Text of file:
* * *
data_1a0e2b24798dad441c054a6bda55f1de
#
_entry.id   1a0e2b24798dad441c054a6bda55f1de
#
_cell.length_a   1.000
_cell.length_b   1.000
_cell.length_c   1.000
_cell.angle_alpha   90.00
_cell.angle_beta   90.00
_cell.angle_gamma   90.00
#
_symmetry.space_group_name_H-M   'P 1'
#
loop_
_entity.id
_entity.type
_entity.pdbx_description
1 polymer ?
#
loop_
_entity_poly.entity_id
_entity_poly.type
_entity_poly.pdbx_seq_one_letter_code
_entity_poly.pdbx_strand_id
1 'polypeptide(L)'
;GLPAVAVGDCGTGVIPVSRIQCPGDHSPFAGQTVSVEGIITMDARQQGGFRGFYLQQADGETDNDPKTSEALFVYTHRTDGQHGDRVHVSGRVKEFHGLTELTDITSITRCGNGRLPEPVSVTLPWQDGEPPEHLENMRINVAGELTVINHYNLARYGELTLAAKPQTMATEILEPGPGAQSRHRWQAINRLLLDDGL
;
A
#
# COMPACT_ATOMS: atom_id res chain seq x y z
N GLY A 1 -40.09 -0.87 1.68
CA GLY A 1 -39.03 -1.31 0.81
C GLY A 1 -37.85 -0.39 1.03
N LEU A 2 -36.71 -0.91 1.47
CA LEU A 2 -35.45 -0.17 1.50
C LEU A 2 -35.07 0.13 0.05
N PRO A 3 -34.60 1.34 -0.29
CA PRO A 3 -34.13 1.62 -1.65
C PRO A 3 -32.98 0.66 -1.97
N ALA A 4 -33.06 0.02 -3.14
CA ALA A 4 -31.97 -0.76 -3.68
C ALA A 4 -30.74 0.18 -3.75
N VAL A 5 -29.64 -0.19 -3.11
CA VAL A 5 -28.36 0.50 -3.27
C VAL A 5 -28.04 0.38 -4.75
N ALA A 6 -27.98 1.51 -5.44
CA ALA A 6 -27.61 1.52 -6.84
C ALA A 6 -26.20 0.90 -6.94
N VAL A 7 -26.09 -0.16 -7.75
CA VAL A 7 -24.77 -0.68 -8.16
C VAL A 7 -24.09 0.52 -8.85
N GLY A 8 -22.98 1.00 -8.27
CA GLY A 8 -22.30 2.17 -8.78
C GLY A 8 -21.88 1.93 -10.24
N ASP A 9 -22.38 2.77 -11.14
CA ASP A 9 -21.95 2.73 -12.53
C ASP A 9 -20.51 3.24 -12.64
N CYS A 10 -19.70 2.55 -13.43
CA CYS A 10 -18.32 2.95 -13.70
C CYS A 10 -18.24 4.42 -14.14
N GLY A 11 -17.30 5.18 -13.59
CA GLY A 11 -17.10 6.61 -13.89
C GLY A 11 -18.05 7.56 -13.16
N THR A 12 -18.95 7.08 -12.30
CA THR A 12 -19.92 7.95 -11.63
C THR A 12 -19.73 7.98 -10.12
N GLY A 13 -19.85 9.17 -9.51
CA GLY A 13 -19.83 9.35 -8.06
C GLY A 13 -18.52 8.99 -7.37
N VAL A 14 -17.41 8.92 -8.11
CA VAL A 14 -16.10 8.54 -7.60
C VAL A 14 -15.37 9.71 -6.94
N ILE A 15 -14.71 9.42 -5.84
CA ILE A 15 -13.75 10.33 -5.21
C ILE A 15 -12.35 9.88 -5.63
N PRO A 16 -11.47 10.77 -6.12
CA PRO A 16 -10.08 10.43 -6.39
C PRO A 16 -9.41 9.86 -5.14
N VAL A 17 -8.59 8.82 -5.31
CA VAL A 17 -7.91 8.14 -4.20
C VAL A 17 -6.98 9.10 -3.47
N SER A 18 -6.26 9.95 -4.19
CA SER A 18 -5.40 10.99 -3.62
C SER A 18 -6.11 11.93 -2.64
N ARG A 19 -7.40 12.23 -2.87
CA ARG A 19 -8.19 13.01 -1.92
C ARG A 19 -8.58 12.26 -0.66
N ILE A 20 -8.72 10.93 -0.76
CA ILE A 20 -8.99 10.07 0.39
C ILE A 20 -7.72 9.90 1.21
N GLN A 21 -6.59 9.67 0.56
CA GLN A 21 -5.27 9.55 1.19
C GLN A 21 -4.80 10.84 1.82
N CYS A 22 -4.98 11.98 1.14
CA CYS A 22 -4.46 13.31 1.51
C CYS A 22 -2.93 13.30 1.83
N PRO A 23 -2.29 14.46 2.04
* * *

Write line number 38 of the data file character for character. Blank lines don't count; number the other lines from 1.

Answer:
CA PRO A 3 -34.13 1.62 -1.65